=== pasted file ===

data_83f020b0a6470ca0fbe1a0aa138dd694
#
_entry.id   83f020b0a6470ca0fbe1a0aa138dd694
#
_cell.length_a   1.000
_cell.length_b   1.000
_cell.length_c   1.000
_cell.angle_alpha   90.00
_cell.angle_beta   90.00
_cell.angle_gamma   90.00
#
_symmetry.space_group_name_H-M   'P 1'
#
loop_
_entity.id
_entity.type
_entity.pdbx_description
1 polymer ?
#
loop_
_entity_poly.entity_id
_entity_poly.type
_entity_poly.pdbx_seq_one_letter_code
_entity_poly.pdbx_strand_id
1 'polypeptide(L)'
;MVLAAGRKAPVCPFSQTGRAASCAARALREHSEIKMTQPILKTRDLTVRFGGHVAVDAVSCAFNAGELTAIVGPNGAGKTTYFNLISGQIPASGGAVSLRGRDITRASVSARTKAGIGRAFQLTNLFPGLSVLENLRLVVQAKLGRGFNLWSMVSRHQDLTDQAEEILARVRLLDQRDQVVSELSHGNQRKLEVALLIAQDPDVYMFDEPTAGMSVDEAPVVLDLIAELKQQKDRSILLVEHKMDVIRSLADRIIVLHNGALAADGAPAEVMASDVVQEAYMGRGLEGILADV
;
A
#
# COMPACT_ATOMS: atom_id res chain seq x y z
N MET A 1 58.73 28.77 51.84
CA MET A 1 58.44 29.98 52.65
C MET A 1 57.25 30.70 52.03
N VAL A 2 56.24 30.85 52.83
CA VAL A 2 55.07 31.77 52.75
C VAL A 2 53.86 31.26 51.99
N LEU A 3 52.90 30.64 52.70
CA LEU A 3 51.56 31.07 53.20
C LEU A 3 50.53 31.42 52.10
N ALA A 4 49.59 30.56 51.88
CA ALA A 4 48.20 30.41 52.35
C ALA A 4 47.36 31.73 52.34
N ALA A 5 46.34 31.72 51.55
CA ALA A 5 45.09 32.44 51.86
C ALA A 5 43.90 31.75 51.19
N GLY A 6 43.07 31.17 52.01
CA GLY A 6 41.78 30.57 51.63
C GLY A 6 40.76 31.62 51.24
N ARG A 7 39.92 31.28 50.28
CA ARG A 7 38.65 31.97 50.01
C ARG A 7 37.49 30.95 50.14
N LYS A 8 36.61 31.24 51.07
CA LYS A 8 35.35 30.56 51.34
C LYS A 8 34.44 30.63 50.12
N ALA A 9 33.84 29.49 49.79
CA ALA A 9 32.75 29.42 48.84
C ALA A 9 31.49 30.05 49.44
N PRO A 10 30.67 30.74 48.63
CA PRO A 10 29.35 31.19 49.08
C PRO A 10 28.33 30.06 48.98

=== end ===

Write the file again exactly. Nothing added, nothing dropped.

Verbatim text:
data_83f020b0a6470ca0fbe1a0aa138dd694
#
_entry.id   83f020b0a6470ca0fbe1a0aa138dd694
#
_cell.length_a   1.000
_cell.length_b   1.000
_cell.length_c   1.000
_cell.angle_alpha   90.00
_cell.angle_beta   90.00
_cell.angle_gamma   90.00
#
_symmetry.space_group_name_H-M   'P 1'
#
loop_
_entity.id
_entity.type
_entity.pdbx_description
1 polymer ?
#
loop_
_entity_poly.entity_id
_entity_poly.type
_entity_poly.pdbx_seq_one_letter_code
_entity_poly.pdbx_strand_id
1 'polypeptide(L)'
;MVLAAGRKAPVCPFSQTGRAASCAARALREHSEIKMTQPILKTRDLTVRFGGHVAVDAVSCAFNAGELTAIVGPNGAGKTTYFNLISGQIPASGGAVSLRGRDITRASVSARTKAGIGRAFQLTNLFPGLSVLENLRLVVQAKLGRGFNLWSMVSRHQDLTDQAEEILARVRLLDQRDQVVSELSHGNQRKLEVALLIAQDPDVYMFDEPTAGMSVDEAPVVLDLIAELKQQKDRSILLVEHKMDVIRSLADRIIVLHNGALAADGAPAEVMASDVVQEAYMGRGLEGILADV
;
A
#
# COMPACT_ATOMS: atom_id res chain seq x y z
N MET A 1 58.73 28.77 51.84
CA MET A 1 58.44 29.98 52.65
C MET A 1 57.25 30.70 52.03
N VAL A 2 56.24 30.85 52.83
CA VAL A 2 55.07 31.77 52.75
C VAL A 2 53.86 31.26 51.99
N LEU A 3 52.90 30.64 52.70
CA LEU A 3 51.56 31.07 53.20
C LEU A 3 50.53 31.42 52.10
N ALA A 4 49.59 30.56 51.88
CA ALA A 4 48.20 30.41 52.35
C ALA A 4 47.36 31.73 52.34
N ALA A 5 46.34 31.72 51.55
CA ALA A 5 45.09 32.44 51.86
C ALA A 5 43.90 31.75 51.19
N GLY A 6 43.07 31.17 52.01
CA GLY A 6 41.78 30.57 51.63
C GLY A 6 40.76 31.62 51.24
N ARG A 7 39.92 31.28 50.28
CA ARG A 7 38.65 31.97 50.01
C ARG A 7 37.49 30.95 50.14
N LYS A 8 36.61 31.24 51.07
CA LYS A 8 35.35 30.56 51.34
C LYS A 8 34.44 30.63 50.12
N ALA A 9 33.84 29.49 49.79
CA ALA A 9 32.75 29.42 48.84
C ALA A 9 31.49 30.05 49.44
N PRO A 10 30.67 30.74 48.63
CA PRO A 10 29.35 31.19 49.08
C PRO A 10 28.33 30.06 48.98